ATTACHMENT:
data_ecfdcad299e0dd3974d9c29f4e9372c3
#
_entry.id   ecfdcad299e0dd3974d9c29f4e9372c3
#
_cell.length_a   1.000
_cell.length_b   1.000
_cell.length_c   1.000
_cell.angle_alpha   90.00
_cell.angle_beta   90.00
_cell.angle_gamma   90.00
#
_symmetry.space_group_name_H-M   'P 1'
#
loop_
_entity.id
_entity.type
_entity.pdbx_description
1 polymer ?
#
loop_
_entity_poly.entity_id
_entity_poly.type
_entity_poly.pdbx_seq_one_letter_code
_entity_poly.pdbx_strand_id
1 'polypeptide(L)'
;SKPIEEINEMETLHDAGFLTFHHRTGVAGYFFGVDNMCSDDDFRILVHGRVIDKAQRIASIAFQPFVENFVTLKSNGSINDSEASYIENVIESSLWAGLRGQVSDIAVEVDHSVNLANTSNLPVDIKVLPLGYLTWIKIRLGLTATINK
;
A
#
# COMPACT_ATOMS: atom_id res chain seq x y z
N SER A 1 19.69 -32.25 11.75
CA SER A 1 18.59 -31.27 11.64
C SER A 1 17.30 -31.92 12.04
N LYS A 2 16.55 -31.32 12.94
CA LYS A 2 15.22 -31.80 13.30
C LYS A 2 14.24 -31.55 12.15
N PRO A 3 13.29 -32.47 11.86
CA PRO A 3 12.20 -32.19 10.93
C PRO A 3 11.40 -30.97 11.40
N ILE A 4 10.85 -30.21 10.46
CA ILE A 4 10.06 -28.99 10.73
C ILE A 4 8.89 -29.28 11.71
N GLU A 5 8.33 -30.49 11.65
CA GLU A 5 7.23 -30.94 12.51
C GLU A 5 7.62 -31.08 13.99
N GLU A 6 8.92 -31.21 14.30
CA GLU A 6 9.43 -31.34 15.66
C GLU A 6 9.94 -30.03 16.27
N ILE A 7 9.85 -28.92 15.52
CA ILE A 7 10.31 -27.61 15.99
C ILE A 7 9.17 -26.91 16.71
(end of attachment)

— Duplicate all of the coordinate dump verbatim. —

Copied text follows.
data_ecfdcad299e0dd3974d9c29f4e9372c3
#
_entry.id   ecfdcad299e0dd3974d9c29f4e9372c3
#
_cell.length_a   1.000
_cell.length_b   1.000
_cell.length_c   1.000
_cell.angle_alpha   90.00
_cell.angle_beta   90.00
_cell.angle_gamma   90.00
#
_symmetry.space_group_name_H-M   'P 1'
#
loop_
_entity.id
_entity.type
_entity.pdbx_description
1 polymer ?
#
loop_
_entity_poly.entity_id
_entity_poly.type
_entity_poly.pdbx_seq_one_letter_code
_entity_poly.pdbx_strand_id
1 'polypeptide(L)'
;SKPIEEINEMETLHDAGFLTFHHRTGVAGYFFGVDNMCSDDDFRILVHGRVIDKAQRIASIAFQPFVENFVTLKSNGSINDSEASYIENVIESSLWAGLRGQVSDIAVEVDHSVNLANTSNLPVDIKVLPLGYLTWIKIRLGLTATINK
;
A
#
# COMPACT_ATOMS: atom_id res chain seq x y z
N SER A 1 19.69 -32.25 11.75
CA SER A 1 18.59 -31.27 11.64
C SER A 1 17.30 -31.92 12.04
N LYS A 2 16.55 -31.32 12.94
CA LYS A 2 15.22 -31.80 13.30
C LYS A 2 14.24 -31.55 12.15
N PRO A 3 13.29 -32.47 11.86
CA PRO A 3 12.20 -32.19 10.93
C PRO A 3 11.40 -30.97 11.40
N ILE A 4 10.85 -30.21 10.46
CA ILE A 4 10.06 -28.99 10.73
C ILE A 4 8.89 -29.28 11.71
N GLU A 5 8.33 -30.49 11.65
CA GLU A 5 7.23 -30.94 12.51
C GLU A 5 7.62 -31.08 13.99
N GLU A 6 8.92 -31.21 14.30
CA GLU A 6 9.43 -31.34 15.66
C GLU A 6 9.94 -30.03 16.27
N ILE A 7 9.85 -28.92 15.52
CA ILE A 7 10.31 -27.61 15.99
C ILE A 7 9.17 -26.91 16.71